By Rita Calvert, the Local Cook
From Greg Strella, head farmer at Great Kids Farm at the Bragg Nature Center, Catonsville, MD.
Mulching with chopped leaves is great, particularly if you have just planted garlic (as we have); perhaps over bulbs as well. And a technique home growers might overlook is using leaves to cover bare soil in the garden in the winter. This is an alternative to cover cropping. Just lay down a 6″ layer on your beds or pathways (anything that is bare) and pull it back in the spring when you’re ready to plant. Be aware that leaves will blow around in the winter, so if using in an open or windy area, consider mixing the leaves with wood chips, straws or other mulching materials to help keep them in place. If you have a standing crop in your garden, mulch under and around it without fear of leaves blowing away.
I’ve also added small quantities of leaves to compost (10-15% of the total pile mass) without shredding them. If you want to use leaves as the main carbonaceous ingredient in your compost, just shred them first by running them over with a mulching lawn mower.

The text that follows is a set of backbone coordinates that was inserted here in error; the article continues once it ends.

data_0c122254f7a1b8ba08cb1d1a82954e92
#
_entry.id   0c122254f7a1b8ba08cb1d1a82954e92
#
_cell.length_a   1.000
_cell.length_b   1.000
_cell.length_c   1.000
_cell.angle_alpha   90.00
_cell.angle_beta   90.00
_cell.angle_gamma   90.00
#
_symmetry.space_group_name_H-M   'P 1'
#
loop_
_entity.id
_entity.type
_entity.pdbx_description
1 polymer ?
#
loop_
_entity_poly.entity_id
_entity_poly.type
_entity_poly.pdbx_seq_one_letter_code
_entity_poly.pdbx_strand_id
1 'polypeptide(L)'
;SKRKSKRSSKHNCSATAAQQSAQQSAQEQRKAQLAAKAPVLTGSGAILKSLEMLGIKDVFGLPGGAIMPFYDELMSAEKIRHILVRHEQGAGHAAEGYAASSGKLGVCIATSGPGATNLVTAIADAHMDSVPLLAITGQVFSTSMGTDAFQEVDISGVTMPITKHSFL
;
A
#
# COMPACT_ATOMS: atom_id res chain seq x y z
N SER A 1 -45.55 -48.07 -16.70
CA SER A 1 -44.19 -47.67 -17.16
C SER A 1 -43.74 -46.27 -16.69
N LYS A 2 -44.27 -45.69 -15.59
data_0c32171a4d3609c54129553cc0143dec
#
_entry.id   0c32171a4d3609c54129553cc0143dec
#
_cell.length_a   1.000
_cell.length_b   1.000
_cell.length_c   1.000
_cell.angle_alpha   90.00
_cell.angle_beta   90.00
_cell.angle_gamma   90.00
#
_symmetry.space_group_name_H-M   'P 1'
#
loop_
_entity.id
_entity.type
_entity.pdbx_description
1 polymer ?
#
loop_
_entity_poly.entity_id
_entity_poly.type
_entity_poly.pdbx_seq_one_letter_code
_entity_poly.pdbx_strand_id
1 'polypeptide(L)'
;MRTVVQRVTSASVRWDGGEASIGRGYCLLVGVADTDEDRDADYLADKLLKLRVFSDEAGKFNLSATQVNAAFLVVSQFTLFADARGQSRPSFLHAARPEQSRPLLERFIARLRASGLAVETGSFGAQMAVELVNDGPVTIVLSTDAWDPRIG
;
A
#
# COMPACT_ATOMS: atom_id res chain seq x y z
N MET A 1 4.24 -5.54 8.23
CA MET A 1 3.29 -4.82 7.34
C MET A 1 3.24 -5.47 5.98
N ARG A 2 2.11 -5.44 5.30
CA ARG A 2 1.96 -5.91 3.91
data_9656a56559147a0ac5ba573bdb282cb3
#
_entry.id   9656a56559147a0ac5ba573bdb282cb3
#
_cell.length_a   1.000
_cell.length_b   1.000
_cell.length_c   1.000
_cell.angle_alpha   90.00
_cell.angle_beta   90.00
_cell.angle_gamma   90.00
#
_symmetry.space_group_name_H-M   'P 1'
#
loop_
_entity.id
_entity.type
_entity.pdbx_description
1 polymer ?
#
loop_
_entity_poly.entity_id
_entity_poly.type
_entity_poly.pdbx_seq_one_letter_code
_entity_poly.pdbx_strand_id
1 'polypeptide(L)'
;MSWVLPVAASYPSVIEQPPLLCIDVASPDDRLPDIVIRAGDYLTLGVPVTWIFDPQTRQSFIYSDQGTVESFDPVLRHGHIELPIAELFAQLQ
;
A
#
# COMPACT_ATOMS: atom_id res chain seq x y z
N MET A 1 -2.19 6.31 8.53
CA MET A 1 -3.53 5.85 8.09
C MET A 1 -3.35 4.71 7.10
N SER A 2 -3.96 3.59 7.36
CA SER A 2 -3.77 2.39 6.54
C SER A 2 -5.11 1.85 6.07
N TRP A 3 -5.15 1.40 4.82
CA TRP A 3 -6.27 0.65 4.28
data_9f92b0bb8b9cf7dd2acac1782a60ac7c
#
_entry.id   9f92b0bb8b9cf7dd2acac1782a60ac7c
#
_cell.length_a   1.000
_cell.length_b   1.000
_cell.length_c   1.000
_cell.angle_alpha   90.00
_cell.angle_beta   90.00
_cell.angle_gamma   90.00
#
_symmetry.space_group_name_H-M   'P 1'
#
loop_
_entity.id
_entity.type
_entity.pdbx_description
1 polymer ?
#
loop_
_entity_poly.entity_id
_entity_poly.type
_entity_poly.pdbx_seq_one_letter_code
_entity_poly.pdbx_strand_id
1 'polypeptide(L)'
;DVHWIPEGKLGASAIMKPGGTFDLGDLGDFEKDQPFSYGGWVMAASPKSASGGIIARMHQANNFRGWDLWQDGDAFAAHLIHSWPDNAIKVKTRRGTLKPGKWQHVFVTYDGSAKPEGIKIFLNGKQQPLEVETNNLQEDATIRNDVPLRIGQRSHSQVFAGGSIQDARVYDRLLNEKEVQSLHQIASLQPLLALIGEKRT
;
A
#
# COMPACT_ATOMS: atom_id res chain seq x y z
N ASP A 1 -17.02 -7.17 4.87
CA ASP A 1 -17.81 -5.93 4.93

We use leaves for animal bedding and to protect our figs for the winter…and never underestimate the value of raking a big pile and jumping into it with some good friends.
From Marcy Damon, Grassroots Restoration Coordinator Chesapeake Bay Foundation
Ideally, I would run over them with my lawn mowe, collect them or vacuum them up, grind them (we have an electric blower that does this), put them in a compost pile and let them rot for a year until they turn into leaf mold. THEN put them on or dig into the garden.
I have chopped them up and put them on top of the garden soil where they will break down slowly over the winter, which seems to work fine.
From Renee Catacalos, publisher, Edible Chesapeake Magazine
I’m sure I’m no expert on gardening, but in ‘my garden-my-neglect philosophy’ I have put leaves on the bed and let them sit there over the winter and then dug them in the spring. seemed to work fine and helps to keep down early weed growth I think.